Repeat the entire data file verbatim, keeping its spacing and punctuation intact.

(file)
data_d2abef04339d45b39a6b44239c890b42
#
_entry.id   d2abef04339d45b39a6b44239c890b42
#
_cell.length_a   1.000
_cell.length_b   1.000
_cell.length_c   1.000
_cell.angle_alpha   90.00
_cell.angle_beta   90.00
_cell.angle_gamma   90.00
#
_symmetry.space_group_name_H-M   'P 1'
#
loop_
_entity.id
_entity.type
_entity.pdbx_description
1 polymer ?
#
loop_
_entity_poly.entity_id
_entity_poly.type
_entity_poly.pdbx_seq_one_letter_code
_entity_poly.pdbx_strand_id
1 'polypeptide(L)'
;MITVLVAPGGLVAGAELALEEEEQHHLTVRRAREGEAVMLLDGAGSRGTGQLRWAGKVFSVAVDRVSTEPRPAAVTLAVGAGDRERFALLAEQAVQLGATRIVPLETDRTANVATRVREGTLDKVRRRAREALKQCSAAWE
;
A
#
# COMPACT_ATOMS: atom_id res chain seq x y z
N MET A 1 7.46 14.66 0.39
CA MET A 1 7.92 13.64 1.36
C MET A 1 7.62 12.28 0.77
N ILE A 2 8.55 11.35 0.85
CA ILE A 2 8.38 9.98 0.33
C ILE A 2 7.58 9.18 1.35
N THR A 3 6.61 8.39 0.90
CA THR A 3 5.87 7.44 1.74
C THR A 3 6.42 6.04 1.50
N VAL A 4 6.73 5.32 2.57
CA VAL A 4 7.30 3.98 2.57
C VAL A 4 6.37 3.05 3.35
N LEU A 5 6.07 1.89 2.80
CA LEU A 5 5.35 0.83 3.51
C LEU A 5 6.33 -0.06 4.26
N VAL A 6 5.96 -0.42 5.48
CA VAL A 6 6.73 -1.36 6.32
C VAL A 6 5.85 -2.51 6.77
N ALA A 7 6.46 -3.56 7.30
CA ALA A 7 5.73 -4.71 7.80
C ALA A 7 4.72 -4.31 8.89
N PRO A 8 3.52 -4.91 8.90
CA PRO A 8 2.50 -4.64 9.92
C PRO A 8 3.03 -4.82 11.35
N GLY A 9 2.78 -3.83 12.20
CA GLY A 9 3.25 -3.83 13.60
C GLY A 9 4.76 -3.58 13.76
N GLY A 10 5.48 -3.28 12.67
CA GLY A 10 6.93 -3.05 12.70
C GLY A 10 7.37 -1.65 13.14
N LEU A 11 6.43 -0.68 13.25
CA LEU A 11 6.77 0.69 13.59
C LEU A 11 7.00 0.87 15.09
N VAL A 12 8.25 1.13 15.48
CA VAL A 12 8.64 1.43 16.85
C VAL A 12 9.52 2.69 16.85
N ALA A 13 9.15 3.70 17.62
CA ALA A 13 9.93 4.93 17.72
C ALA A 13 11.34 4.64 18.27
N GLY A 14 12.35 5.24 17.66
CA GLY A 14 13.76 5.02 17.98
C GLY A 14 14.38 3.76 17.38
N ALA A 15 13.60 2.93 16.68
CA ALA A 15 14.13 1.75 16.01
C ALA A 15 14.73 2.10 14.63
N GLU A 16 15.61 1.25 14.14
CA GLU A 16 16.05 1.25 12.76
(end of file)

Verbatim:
data_d2abef04339d45b39a6b44239c890b42
#
_entry.id   d2abef04339d45b39a6b44239c890b42
#
_cell.length_a   1.000
_cell.length_b   1.000
_cell.length_c   1.000
_cell.angle_alpha   90.00
_cell.angle_beta   90.00
_cell.angle_gamma   90.00
#
_symmetry.space_group_name_H-M   'P 1'
#
loop_
_entity.id
_entity.type
_entity.pdbx_description
1 polymer ?
#
loop_
_entity_poly.entity_id
_entity_poly.type
_entity_poly.pdbx_seq_one_letter_code
_entity_poly.pdbx_strand_id
1 'polypeptide(L)'
;MITVLVAPGGLVAGAELALEEEEQHHLTVRRAREGEAVMLLDGAGSRGTGQLRWAGKVFSVAVDRVSTEPRPAAVTLAVGAGDRERFALLAEQAVQLGATRIVPLETDRTANVATRVREGTLDKVRRRAREALKQCSAAWE
;
A
#
# COMPACT_ATOMS: atom_id res chain seq x y z
N MET A 1 7.46 14.66 0.39
CA MET A 1 7.92 13.64 1.36
C MET A 1 7.62 12.28 0.77
N ILE A 2 8.55 11.35 0.85
CA ILE A 2 8.38 9.98 0.33
C ILE A 2 7.58 9.18 1.35
N THR A 3 6.61 8.39 0.90
CA THR A 3 5.87 7.44 1.74
C THR A 3 6.42 6.04 1.50
N VAL A 4 6.73 5.32 2.57
CA VAL A 4 7.30 3.98 2.57
C VAL A 4 6.37 3.05 3.35
N LEU A 5 6.07 1.89 2.80
CA LEU A 5 5.35 0.83 3.51
C LEU A 5 6.33 -0.06 4.26
N VAL A 6 5.96 -0.42 5.48
CA VAL A 6 6.73 -1.36 6.32
C VAL A 6 5.85 -2.51 6.77
N ALA A 7 6.46 -3.56 7.30
CA ALA A 7 5.73 -4.71 7.80
C ALA A 7 4.72 -4.31 8.89
N PRO A 8 3.52 -4.91 8.90
CA PRO A 8 2.50 -4.64 9.92
C PRO A 8 3.03 -4.82 11.35
N GLY A 9 2.78 -3.83 12.20
CA GLY A 9 3.25 -3.83 13.60
C GLY A 9 4.76 -3.58 13.76
N GLY A 10 5.48 -3.28 12.67
CA GLY A 10 6.93 -3.05 12.70
C GLY A 10 7.37 -1.65 13.14
N LEU A 11 6.43 -0.68 13.25
CA LEU A 11 6.77 0.69 13.59
C LEU A 11 7.00 0.87 15.09
N VAL A 12 8.25 1.13 15.48
CA VAL A 12 8.64 1.43 16.85
C VAL A 12 9.52 2.69 16.85
N ALA A 13 9.15 3.70 17.62
CA ALA A 13 9.93 4.93 17.72
C ALA A 13 11.34 4.64 18.27
N GLY A 14 12.35 5.24 17.66
CA GLY A 14 13.76 5.02 17.98
C GLY A 14 14.38 3.76 17.38
N ALA A 15 13.60 2.93 16.68
CA ALA A 15 14.13 1.75 16.01
C ALA A 15 14.73 2.10 14.63
N GLU A 16 15.61 1.25 14.14
CA GLU A 16 16.05 1.25 12.76